This is a free lesson from our course in Algebra I

 In this lesson you'll learn how to find the difference between inductive and deductive reasoning. Inductive reasoning is the use of specific observations to broader generalizations and theories. It is also known as the "bottom up" approach. It begins with specific observations and ends with a conclusion that goes beyond any of the observations that led up to it. It is used to find answers to problems like "What is the missing number in a sequence 19, 23, 31, __, 35?". (More text below video...)
Other useful lessons:
 Hypothesis and conclusions of an argument Find a counter-example or otherwise disprove a conjecture
(Continued from above) The following are some specific types of sequences of math:
• Arithmetic sequence: a sequence such that each successive term is obtained from the previous term by addition or subtraction of a     fixed number called a difference.
• Geometric sequence: a sequence such that each successive term is obtained from the previous term by multiplying by a fixed     number called a ratio.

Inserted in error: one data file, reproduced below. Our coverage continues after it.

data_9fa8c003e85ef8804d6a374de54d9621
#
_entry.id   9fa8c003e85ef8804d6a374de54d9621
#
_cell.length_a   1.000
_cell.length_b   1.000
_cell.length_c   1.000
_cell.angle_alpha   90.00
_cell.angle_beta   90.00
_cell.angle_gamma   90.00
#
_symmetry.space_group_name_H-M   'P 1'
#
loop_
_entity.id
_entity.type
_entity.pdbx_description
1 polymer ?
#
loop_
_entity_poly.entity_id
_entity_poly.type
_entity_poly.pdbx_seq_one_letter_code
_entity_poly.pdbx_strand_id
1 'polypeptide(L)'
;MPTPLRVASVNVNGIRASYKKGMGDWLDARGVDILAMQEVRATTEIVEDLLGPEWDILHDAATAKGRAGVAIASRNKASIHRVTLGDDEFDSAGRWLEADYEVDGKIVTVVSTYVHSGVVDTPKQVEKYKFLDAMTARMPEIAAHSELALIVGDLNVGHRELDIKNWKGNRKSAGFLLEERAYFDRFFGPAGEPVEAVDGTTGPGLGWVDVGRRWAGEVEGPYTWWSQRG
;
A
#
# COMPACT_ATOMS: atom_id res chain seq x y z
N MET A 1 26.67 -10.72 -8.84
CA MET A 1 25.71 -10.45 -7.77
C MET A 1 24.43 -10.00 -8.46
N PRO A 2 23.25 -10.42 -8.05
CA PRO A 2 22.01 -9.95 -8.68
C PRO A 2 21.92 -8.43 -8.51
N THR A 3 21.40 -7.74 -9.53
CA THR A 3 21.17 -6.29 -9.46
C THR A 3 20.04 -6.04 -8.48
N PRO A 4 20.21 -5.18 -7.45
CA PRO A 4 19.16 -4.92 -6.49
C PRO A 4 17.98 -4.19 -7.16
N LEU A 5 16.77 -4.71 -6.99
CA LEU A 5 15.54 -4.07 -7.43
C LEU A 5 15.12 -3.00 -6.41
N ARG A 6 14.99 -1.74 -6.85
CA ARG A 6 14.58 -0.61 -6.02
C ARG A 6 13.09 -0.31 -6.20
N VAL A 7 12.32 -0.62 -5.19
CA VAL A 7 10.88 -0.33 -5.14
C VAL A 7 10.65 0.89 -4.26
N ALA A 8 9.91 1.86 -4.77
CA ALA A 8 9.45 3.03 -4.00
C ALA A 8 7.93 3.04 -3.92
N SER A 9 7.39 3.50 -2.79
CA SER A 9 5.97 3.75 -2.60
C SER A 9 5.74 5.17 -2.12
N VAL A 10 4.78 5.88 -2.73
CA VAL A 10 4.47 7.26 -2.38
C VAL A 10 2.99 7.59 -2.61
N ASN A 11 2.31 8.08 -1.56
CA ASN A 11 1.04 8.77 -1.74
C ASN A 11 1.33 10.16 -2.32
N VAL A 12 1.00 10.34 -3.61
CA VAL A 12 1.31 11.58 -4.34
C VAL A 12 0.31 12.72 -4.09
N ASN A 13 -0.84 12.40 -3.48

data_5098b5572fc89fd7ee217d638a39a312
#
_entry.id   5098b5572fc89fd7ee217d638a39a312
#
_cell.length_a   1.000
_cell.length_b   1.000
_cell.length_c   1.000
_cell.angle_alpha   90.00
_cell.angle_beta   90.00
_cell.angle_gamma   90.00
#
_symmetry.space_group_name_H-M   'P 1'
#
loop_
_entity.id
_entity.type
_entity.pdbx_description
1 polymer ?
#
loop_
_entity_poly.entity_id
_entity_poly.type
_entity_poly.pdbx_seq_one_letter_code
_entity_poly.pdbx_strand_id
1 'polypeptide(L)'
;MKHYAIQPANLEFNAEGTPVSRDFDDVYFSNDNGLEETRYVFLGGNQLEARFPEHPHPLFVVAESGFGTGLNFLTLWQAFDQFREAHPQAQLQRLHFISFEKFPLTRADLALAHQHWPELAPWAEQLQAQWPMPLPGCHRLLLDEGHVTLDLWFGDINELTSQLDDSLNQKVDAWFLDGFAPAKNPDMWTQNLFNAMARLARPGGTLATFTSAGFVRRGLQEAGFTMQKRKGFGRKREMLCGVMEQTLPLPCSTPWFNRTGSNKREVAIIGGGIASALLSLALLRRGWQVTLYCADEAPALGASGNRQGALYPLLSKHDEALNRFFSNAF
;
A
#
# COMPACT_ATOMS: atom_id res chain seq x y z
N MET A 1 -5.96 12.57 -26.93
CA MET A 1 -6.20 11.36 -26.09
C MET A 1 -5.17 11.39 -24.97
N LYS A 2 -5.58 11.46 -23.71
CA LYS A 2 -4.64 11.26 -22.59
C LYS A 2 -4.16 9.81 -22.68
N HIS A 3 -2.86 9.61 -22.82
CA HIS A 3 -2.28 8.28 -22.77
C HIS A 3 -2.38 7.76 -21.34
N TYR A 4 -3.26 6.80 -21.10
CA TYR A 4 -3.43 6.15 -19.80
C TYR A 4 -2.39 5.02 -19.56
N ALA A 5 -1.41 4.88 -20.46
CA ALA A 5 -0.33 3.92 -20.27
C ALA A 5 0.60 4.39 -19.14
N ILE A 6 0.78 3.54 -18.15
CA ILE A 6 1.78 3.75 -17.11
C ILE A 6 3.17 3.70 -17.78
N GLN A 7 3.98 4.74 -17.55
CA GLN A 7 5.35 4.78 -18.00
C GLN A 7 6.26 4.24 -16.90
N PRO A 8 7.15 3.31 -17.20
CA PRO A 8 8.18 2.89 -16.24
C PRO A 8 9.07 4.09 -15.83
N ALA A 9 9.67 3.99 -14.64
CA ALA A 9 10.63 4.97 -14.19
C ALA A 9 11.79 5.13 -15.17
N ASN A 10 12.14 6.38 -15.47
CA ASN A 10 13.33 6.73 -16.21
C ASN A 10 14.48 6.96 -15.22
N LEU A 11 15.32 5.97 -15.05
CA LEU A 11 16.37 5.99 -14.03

• Fibonacci sequence: a basic Fibonacci sequence is when two numbers are added together to get the next number in the sequence.     1, 1, 2, 3, 5, 8, 13, .... is an example of a Fibonacci sequence where the starting numbers (or seeds) are 1 and 1, and we add the     two previous numbers to get the next number in the sequence.
Note that not all sequences fit into the specific patterns that are described above. Those are just the more common ones.

Deductive reasoning, on the other hand, starts from general observations rather than specific ones. It is also called the "top-down" approach, and is the opposite of inductive reasoning. For example: We know that all men are mortal. We also know that John is a man. Therefore, by deductive reasoning, we can say that John is mortal.
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